Ageless

Today’s Year 9 music lesson was fun.  They are being taught about irregular time signatures, and first the teacher played recordings of Take Five and Mars from Holst’s Planet Suite, both being in 5/4 time, of course.  Then she wanted them to learn to play Dave Brubeck’s Unsquare Dance

 F

Two to each keyboard, she gave each pair a sheet of music and let them work out the base* line, then the chords (clapping in the recording) and when they’d mastered those, the melody.  Only a couple of them managed to play the base* line with the melody, it was quite tricky for them.  They did enjoy it though and I helped several with the notes and the rhythm.  There are some quite exuberant lads in that class, which I always enjoy (don’t you find the rascals are much more fun?) and they worked hard and really concentrated and were pleased to play to the rest of the class at the end and be applauded.

I’ve been out to dinner tonight with a group of friends – it’s a small dining club, women only, that I started going to to keep my mother company, the best part of 20 years ago.  I was the youngest there then and I still am.  The founder, who is now 94 and no longer a member, comes along once in a while and tonight she was telling us all about her new iPad.  She’s never had a computer before, is enjoying getting to grips with it and her first emailing lesson is tomorrow.  She’s very excited.  I think it’s brilliant and certainly proves that you’re never too old to try something new.

*Bass.  Ahem.  Sorry.  

8 comments on “Ageless

  1. Christopher

    Good stuff, great fun to take part in. A far cry from when music lessons involved endless singing of The Ash Grove and Camptown Races, etc., or even – as I discovered one teaching practice – the ‘teacher’, generally the most comic of all the staff, doling out sixpences to any pupil who could identify the composer of the piece he was playing.

    Erm…bass line?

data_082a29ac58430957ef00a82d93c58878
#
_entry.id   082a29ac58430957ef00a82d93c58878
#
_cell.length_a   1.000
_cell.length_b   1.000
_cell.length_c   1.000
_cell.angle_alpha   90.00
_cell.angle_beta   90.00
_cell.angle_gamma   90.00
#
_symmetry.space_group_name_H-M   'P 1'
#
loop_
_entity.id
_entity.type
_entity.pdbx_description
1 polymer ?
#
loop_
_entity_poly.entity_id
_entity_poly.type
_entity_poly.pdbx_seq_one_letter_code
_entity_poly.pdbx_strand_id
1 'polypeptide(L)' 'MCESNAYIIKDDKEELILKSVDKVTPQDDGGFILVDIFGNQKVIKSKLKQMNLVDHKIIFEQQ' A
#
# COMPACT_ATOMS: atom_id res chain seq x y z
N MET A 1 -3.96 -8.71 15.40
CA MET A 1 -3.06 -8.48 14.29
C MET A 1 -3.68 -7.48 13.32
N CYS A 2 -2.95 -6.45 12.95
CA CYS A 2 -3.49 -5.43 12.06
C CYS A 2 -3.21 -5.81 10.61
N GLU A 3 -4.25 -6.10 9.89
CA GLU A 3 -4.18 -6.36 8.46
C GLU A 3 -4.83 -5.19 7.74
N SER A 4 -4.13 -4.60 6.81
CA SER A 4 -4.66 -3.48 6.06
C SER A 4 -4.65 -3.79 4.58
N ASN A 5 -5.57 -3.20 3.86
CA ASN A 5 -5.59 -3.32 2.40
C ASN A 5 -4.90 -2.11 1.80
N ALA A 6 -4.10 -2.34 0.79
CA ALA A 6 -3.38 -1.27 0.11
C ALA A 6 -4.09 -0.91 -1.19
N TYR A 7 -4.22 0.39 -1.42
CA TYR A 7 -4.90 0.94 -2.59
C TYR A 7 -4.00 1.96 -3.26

Reply
  2. Roses

    When I bought my iPad, it occurred to me that I wanted it simply because it’s shiny and that once I got used to it’s shininess it would gather dust.

    Not so.

    I hope your friend gets many happy hours enjoying her shiny thing.

    I love dinner parties, good company and good food is a happy marriage indeed.

    Reply
  3. Z

    Next lesson, they’ll be trying their hand at composition in 5/4 or 7/4 time.

    Bass. Whoops. Indeed. I’d have noticed it myself today and hastily corrected it, hoping that no one would have noticed. Now I’ll have to put an acknowledgement that, at 11 pm, I can’t spell. Thank you, Chris.

    I hope so too, Roses. I think that older people manage so well with an iPad because they don’t need a mouse – although of course, one has to be reasonably dextrous to type on the smaller keypad.

    Reply
  4. Blue Witch

    Gosh, music lessons weren’t like that in my day. History of music, and clapping rhythms in Miss Brown’s classroom, where she sat and petted her pussy while dictating to us about Chopin etc. Yes, really, she brought her tortoiseshell cat to school every day. It either sat on the piano if it was sunny, or in her lap if not. I hated music lessons.

    Reply
  5. PixieMum

    As one who learnt to touch type to the sounds of the William Tell overture and to carriage return may I suggest that If the iPad is at the right angle it is easy to type. Well that is what I have found, along with the joys of the machine attempting to guess the word I am typing.

    The difficulty is with the minor, little used keys and symbols, even that is outweighed by the benefit of no Snopake, the battles with correcting carbon copies and the evil smell of pink correcting fluid when typing stencils for the Roneo duplicator.

    Reply
  6. Z

    Oh blimey, and singing rounds. Alousoddingette, for example. And Kitty of Coleraine (sp?) which wasn’t a round, to be fair. As beautiful Kitty one morning was tripping with a pitcher of milk to the fair of Coleraine – that’s one I’m never going to forget, however many decades pass.

    I find the iPad easy to type on, although I do make more mistakes than a larger keyboard.

    Reply

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